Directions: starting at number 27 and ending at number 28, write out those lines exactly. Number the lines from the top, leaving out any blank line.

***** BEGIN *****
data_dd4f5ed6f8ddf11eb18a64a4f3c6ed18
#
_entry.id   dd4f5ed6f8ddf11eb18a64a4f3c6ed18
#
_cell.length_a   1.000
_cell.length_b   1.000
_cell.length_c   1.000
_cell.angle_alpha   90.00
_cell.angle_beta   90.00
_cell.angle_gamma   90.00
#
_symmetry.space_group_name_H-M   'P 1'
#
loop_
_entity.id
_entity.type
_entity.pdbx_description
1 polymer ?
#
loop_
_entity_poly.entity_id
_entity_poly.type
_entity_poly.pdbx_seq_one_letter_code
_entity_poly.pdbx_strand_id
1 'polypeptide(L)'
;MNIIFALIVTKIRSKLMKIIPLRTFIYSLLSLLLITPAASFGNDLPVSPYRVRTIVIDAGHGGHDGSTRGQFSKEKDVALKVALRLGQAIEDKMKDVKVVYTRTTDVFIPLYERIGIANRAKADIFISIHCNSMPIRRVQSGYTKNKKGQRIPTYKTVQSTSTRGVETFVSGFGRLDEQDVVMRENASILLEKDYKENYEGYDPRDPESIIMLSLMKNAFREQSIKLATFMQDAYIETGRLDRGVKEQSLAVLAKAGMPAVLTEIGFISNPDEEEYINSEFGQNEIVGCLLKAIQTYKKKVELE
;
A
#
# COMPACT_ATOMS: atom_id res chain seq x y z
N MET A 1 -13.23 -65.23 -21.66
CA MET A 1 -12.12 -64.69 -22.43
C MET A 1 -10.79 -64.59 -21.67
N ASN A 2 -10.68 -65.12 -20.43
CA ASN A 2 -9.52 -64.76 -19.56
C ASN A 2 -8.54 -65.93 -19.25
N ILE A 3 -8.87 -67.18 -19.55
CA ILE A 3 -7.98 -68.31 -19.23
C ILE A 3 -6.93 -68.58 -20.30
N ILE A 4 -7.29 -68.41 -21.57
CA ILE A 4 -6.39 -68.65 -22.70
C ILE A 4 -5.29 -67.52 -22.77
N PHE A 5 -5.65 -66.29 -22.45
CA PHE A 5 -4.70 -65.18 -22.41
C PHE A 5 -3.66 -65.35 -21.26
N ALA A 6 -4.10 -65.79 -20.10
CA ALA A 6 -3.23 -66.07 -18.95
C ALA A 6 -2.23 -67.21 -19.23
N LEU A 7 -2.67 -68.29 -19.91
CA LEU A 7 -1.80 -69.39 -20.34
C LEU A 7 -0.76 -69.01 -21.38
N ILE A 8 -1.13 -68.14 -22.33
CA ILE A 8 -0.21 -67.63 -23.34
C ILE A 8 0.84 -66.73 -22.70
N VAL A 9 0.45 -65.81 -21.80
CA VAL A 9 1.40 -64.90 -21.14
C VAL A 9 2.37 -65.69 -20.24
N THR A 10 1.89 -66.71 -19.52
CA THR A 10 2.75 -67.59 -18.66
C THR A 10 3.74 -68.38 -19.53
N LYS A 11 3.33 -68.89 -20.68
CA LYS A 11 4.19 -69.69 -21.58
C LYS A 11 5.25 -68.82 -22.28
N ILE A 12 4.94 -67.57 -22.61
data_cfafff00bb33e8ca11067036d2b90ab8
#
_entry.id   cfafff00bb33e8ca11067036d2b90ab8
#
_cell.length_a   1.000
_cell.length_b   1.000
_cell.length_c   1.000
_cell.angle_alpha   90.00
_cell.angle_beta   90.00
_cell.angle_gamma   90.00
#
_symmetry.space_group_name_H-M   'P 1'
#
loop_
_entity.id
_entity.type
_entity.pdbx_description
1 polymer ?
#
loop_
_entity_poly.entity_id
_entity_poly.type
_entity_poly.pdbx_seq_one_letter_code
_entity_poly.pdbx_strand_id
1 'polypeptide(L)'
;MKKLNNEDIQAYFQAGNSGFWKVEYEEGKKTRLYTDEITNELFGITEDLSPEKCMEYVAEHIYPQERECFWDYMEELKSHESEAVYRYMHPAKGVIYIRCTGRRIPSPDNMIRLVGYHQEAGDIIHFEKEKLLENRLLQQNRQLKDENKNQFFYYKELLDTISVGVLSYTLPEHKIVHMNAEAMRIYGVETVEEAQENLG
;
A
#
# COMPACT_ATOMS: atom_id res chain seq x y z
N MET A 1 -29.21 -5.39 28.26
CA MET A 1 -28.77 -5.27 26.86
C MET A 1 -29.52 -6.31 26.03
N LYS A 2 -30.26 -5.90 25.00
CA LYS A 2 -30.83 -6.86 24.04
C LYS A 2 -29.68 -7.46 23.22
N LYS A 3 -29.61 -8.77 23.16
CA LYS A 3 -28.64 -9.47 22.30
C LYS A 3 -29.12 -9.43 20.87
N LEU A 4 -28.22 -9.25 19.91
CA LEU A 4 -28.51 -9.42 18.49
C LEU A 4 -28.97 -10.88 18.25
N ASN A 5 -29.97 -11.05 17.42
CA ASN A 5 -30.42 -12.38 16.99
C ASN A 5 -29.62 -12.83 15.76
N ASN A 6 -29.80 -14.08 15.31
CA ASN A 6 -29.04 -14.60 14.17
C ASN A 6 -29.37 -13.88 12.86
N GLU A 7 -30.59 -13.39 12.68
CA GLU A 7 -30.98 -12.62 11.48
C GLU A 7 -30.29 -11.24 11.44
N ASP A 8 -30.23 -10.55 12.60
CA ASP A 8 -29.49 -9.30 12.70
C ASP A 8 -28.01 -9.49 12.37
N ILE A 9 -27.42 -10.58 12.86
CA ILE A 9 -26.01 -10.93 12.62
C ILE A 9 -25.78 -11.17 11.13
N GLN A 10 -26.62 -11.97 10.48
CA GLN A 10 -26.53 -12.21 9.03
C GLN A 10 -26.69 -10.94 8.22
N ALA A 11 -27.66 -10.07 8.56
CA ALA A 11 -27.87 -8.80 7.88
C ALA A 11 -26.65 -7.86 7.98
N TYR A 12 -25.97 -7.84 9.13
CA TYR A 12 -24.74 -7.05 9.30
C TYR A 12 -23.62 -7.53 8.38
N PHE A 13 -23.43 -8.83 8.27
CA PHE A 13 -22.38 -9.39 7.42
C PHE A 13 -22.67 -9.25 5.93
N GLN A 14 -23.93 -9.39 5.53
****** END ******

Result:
;
A